The International Exhibition Logistics Association (IELA) held the latest in its IELA RELOAD Regional Talk series on 3 July. www.iela.org Its IELA Talk #8 Americas - Winning Confidence Back was designed to leverage support to get the Americas re-opened
A panel of prominent industry speakers from North America were invited to share their thoughts via a discussion moderated by IELA Board members, Mariane Ewbank Rodrigues Batista, director Fulstandig Shows E Eventos, Brazil, and Sandi Trotter, director business development TWI Group, Inc. Canada.
Trotter opened the discussion with UFI and Diversified Communications USA president Mary Larkin, who noted, “Collaboration is key” in order to bring the industry out stronger than ever from this crisis.
International Association of Exhibitions and Events president and CEO David Dubois described the US situation as similar to being “on a roller-coaster”, well behind Europe and Asia regarding pandemic control.
Go Live Together executive director Sue Sung reported on campaigning actions and called the industry a “growth engine”, with 6,640,000 jobs relating to live events and a total value of $US419bn in the US. She added there was much education still to be done as people did not automatically understand the industry. Commenting on the complete closure of shows, Sung highlighted the fact that there are no half measures, contrasting the ability of restaurants to open partially, as distinct from tradefairs.
Dubois believed “virtual is not the answer”. While Celia Navarrete, AMPROFEC AC Mexico president and Informa Markets Mexico executive vice-president, thought a “combination” would be our new reality, with content of utmost importance to attract audiences.
Marco Basso, Informa Markets Brazil CEO, saw digital solutions as complimentary to face-to-face meetings.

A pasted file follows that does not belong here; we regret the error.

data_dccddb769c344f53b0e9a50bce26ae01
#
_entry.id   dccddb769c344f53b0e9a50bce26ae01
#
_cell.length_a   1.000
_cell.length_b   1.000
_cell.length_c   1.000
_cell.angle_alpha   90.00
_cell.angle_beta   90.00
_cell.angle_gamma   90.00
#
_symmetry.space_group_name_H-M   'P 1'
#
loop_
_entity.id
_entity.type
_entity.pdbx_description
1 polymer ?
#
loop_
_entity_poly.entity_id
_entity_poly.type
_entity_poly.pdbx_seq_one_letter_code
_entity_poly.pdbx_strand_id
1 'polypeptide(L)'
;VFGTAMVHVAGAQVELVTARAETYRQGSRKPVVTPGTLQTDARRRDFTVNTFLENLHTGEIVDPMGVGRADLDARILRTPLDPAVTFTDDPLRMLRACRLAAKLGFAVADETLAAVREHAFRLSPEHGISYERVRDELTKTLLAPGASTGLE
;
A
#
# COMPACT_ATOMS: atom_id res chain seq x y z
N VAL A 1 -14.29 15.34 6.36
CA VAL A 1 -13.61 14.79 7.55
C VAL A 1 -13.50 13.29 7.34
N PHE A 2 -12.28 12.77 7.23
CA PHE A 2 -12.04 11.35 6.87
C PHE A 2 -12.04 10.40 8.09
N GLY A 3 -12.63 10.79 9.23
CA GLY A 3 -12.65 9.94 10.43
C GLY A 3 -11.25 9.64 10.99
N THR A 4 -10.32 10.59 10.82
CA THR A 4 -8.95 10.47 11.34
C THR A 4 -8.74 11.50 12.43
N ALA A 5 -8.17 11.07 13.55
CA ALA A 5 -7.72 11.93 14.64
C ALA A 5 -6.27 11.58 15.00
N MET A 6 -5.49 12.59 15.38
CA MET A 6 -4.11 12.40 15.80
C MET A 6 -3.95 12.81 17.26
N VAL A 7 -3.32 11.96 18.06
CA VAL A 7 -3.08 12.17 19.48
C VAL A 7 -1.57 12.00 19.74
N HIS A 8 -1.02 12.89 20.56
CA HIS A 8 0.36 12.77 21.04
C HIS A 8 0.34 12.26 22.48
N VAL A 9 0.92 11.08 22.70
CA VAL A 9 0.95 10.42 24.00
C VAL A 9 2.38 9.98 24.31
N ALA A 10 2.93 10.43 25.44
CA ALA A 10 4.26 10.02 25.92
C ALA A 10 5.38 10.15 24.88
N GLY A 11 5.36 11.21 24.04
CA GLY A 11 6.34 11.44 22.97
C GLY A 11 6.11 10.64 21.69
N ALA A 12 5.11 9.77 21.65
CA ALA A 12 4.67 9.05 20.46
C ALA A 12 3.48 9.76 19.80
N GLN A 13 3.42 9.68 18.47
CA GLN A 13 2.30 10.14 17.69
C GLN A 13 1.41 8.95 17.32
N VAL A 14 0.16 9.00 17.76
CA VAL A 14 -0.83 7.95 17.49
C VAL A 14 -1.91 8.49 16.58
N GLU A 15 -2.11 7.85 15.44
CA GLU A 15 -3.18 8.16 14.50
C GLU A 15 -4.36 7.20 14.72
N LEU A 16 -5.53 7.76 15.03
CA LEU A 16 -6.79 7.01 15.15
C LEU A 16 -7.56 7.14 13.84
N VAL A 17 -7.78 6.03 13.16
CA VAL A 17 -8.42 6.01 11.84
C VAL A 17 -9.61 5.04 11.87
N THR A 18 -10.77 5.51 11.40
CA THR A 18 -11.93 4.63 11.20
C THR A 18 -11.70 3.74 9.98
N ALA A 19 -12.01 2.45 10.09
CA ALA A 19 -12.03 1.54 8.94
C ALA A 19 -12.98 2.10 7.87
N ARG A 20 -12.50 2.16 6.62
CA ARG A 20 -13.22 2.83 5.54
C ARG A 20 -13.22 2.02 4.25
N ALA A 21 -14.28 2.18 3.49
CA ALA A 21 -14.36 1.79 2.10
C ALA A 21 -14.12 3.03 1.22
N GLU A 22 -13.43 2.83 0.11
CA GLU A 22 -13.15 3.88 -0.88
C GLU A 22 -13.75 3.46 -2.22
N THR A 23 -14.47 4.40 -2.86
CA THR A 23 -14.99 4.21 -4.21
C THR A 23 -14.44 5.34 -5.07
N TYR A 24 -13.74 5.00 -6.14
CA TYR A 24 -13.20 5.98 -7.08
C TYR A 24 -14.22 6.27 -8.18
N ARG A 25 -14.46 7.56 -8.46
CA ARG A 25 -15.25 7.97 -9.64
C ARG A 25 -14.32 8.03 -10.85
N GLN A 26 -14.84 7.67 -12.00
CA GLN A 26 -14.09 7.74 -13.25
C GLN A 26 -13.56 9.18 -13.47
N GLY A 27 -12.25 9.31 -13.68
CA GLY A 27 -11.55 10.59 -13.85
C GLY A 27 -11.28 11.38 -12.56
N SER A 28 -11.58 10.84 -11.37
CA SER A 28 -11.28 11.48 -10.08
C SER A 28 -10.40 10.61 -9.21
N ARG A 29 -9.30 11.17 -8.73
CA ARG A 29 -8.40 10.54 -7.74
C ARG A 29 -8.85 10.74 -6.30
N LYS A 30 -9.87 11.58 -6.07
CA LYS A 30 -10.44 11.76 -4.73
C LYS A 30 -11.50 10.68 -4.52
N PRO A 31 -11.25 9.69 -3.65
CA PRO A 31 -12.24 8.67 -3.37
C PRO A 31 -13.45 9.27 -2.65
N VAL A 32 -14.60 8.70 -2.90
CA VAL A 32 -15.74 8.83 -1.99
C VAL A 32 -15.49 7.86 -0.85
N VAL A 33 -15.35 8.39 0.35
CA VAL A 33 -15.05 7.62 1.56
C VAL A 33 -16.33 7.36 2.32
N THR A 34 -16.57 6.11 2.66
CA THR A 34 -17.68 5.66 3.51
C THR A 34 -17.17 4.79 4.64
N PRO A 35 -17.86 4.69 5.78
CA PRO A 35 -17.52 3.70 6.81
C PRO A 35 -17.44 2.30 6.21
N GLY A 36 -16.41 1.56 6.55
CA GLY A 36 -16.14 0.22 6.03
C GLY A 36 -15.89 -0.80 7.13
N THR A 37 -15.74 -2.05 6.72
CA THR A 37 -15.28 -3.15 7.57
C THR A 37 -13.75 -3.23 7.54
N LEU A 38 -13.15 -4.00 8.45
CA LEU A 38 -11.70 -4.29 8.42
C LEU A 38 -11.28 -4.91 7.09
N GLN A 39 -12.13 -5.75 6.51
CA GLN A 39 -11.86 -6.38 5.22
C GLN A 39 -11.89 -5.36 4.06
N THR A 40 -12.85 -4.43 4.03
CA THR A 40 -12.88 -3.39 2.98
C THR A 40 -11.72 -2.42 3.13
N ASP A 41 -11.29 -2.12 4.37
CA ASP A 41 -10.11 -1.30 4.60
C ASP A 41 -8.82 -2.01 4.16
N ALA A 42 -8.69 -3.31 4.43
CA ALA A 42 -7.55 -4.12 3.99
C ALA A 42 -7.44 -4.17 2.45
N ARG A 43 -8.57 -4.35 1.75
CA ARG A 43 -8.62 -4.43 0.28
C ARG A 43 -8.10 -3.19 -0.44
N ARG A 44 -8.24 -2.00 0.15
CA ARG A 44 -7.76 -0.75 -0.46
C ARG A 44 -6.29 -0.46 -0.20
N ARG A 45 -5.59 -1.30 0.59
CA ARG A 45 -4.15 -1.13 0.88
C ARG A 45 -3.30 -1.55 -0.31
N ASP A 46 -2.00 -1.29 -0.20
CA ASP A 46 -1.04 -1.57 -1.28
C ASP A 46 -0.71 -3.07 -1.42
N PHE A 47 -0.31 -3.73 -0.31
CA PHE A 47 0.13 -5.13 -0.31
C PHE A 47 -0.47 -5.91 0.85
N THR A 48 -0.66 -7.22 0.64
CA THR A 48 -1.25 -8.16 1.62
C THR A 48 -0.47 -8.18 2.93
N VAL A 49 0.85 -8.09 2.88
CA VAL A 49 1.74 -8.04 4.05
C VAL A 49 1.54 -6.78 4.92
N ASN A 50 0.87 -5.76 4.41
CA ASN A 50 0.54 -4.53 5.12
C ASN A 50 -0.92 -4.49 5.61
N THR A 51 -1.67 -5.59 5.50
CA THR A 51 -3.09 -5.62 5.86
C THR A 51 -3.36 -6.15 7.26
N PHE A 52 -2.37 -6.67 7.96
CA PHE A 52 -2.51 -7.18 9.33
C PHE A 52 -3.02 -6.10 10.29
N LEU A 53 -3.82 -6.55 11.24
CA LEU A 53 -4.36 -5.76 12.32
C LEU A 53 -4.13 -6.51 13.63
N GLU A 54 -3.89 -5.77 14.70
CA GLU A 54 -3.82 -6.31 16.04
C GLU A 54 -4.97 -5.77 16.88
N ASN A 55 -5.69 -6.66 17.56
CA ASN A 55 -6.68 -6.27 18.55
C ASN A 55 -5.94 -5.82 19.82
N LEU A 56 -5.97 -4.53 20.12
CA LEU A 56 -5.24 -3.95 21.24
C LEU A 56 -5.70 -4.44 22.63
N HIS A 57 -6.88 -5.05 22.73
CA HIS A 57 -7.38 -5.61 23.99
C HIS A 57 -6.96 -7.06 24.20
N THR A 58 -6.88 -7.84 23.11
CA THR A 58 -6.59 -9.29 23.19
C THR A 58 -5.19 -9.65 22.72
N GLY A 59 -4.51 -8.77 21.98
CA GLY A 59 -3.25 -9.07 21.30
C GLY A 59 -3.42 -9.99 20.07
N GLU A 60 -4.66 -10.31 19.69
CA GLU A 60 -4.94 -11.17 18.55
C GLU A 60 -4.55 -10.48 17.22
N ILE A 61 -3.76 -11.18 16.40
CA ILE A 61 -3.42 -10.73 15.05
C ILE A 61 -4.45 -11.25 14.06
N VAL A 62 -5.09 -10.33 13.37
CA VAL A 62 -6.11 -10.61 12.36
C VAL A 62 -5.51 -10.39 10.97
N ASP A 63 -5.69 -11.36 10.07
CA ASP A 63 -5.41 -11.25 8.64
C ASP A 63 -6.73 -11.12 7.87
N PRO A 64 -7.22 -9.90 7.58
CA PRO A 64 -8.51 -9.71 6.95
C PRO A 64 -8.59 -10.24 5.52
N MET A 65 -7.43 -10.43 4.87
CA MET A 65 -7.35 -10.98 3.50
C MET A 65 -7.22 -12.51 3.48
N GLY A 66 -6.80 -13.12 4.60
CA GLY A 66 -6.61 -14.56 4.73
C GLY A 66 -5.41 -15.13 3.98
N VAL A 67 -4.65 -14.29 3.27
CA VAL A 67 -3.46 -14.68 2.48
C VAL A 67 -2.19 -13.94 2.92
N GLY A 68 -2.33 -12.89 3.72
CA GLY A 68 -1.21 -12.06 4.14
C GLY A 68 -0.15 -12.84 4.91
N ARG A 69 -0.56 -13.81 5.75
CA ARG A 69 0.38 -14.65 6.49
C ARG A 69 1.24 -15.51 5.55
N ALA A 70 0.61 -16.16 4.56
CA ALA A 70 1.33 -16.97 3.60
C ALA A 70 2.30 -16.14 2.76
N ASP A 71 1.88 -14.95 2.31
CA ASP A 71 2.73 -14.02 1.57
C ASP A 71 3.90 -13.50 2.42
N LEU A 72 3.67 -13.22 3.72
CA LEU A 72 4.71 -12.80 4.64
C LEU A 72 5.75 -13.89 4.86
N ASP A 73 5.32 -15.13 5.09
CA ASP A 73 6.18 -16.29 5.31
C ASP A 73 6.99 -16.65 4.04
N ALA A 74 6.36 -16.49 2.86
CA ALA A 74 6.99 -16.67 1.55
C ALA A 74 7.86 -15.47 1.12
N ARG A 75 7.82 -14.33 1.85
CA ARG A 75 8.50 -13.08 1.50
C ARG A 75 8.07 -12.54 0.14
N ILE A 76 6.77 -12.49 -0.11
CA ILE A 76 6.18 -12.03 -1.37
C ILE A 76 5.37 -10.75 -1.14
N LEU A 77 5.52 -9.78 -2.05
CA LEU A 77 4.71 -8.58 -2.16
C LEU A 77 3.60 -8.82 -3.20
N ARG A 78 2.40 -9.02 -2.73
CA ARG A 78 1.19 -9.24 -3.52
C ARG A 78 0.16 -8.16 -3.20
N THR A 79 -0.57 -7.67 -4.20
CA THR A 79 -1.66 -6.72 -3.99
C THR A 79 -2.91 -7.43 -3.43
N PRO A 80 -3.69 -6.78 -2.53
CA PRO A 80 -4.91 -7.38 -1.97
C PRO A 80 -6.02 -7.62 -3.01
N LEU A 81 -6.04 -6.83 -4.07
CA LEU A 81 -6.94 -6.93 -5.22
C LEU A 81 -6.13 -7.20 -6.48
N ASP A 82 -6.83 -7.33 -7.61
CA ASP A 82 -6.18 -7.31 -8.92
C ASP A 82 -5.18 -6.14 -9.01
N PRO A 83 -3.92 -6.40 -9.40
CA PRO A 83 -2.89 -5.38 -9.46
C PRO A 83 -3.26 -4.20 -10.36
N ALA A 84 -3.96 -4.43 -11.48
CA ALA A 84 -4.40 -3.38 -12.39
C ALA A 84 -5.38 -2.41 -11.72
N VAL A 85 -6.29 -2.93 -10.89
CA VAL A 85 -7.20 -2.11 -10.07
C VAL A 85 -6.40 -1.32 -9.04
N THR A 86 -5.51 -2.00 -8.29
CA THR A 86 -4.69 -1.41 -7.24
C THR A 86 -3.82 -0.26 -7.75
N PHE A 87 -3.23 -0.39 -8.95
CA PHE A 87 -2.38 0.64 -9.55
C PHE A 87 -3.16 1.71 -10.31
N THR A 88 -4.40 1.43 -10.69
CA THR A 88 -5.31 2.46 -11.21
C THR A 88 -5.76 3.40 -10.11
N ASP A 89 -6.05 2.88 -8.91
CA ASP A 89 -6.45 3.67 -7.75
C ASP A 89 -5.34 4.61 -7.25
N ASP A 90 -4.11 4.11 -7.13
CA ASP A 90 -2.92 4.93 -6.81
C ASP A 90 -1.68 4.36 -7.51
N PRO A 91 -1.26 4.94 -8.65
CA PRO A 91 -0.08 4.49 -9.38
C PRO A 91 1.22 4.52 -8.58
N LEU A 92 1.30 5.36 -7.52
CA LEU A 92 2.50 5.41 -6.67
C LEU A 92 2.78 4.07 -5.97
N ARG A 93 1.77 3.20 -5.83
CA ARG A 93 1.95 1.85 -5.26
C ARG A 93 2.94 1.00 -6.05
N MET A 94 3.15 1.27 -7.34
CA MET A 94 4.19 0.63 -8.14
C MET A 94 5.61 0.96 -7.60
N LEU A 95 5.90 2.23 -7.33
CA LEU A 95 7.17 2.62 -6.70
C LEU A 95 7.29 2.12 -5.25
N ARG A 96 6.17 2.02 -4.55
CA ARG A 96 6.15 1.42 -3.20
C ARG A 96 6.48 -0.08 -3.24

Larkin said that her feedback from customers from all industries had been clear that the re-opening of tradefairs was awaited with anticipation, especially among small to medium-sized companies who relied on shows to fuel their business. She believed tradefairs would become more focused with fewer people under one roof in the exhibition halls, resulting from techniques such as staggered visitor entry. Basso mentioned that there more ROI would be demanded from shows by exhibitors.
Ewbank thought a clear single vision was not possible due to the situation being very unpredictable and Joao de Nagy, Ubrafe Brazil vice-president, commented, he was “hoping for August, praying for September”.
Small and medium-sized companies could probably not survive on the long term in certain industries, de Nagy believed, and said it was imperative that “tradefairs and corporate events should detach themselves from consumer events” in order to be recognised as a vital part of the revival process for the economy.
Marco Basso reflected on his fight to keep shows and emphasised that strong partnerships with venues had saved the day.
Basso added that the perception of tradefairs being mass gatherings was damaging to the cause and he noted a “domino effect” as European subsidiaries recommended the cancellation or postponement in Brazil of show participation as uncertainty grows.
Celia Navarrete reported similar settings in Mexico where the B2B market had been hard hit by the crisis.
Events Industry Council CEO Amy Calvert put the focus on building trust and promoting the value of the face-to-face experience. She underlined the crucial significance of the advocacy role in “asserting the social impact... to capture the minds of policy-makers” in order to get the industry back on its feet.
The panel stressed that every individual had his/her role to play in this campaign with innovation being demanded at shows in order to fulfill the expectations of the targeted communities who want a clear and transparent concept.
With full global recovery only expected in 2023, the panel thought the industry would be aiming at coming out of the crisis more deeply committed to areas such as sustainability and social impact hen organising events.
All participants agreed protocols were required in order to build confidence to re-open shows. Dubois recommended the Global Biorisk Advisory Council (GBAC) which was able to offer advice businesses on certified protocols to control the spread of infection, while de Nagy spoke of strict serious protocols being created in Brazil adding, “the more mature (they are), the more confidence is built with the public”.
Trotter concluded that there were lessons to be learned from European counterparts who were at a further stage of organising test shows which would reinforce the conviction that trade fairs are not mass gatherings.
The session is available in full here:
IELA is currently represented by 172 members and 31 affiliates in 56 countries.